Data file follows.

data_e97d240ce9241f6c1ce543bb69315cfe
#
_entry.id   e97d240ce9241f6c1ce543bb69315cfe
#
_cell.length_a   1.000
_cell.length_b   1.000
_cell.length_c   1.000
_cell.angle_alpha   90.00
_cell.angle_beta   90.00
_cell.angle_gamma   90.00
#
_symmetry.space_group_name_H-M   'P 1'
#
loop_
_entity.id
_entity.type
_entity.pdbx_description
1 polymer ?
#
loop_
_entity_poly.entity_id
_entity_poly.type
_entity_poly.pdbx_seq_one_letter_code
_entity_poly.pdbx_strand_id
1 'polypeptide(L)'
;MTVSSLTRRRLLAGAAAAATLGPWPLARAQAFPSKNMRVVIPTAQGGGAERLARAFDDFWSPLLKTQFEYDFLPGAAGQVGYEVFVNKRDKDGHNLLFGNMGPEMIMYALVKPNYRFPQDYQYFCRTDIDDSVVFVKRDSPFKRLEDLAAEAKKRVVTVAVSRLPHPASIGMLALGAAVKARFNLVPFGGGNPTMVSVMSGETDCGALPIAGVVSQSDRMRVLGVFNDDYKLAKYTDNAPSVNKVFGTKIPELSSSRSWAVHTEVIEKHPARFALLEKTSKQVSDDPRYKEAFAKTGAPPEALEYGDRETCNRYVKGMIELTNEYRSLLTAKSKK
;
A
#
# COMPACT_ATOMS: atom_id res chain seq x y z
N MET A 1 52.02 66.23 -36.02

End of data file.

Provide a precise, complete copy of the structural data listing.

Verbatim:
data_e97d240ce9241f6c1ce543bb69315cfe
#
_entry.id   e97d240ce9241f6c1ce543bb69315cfe
#
_cell.length_a   1.000
_cell.length_b   1.000
_cell.length_c   1.000
_cell.angle_alpha   90.00
_cell.angle_beta   90.00
_cell.angle_gamma   90.00
#
_symmetry.space_group_name_H-M   'P 1'
#
loop_
_entity.id
_entity.type
_entity.pdbx_description
1 polymer ?
#
loop_
_entity_poly.entity_id
_entity_poly.type
_entity_poly.pdbx_seq_one_letter_code
_entity_poly.pdbx_strand_id
1 'polypeptide(L)'
;MTVSSLTRRRLLAGAAAAATLGPWPLARAQAFPSKNMRVVIPTAQGGGAERLARAFDDFWSPLLKTQFEYDFLPGAAGQVGYEVFVNKRDKDGHNLLFGNMGPEMIMYALVKPNYRFPQDYQYFCRTDIDDSVVFVKRDSPFKRLEDLAAEAKKRVVTVAVSRLPHPASIGMLALGAAVKARFNLVPFGGGNPTMVSVMSGETDCGALPIAGVVSQSDRMRVLGVFNDDYKLAKYTDNAPSVNKVFGTKIPELSSSRSWAVHTEVIEKHPARFALLEKTSKQVSDDPRYKEAFAKTGAPPEALEYGDRETCNRYVKGMIELTNEYRSLLTAKSKK
;
A
#
# COMPACT_ATOMS: atom_id res chain seq x y z
N MET A 1 52.02 66.23 -36.02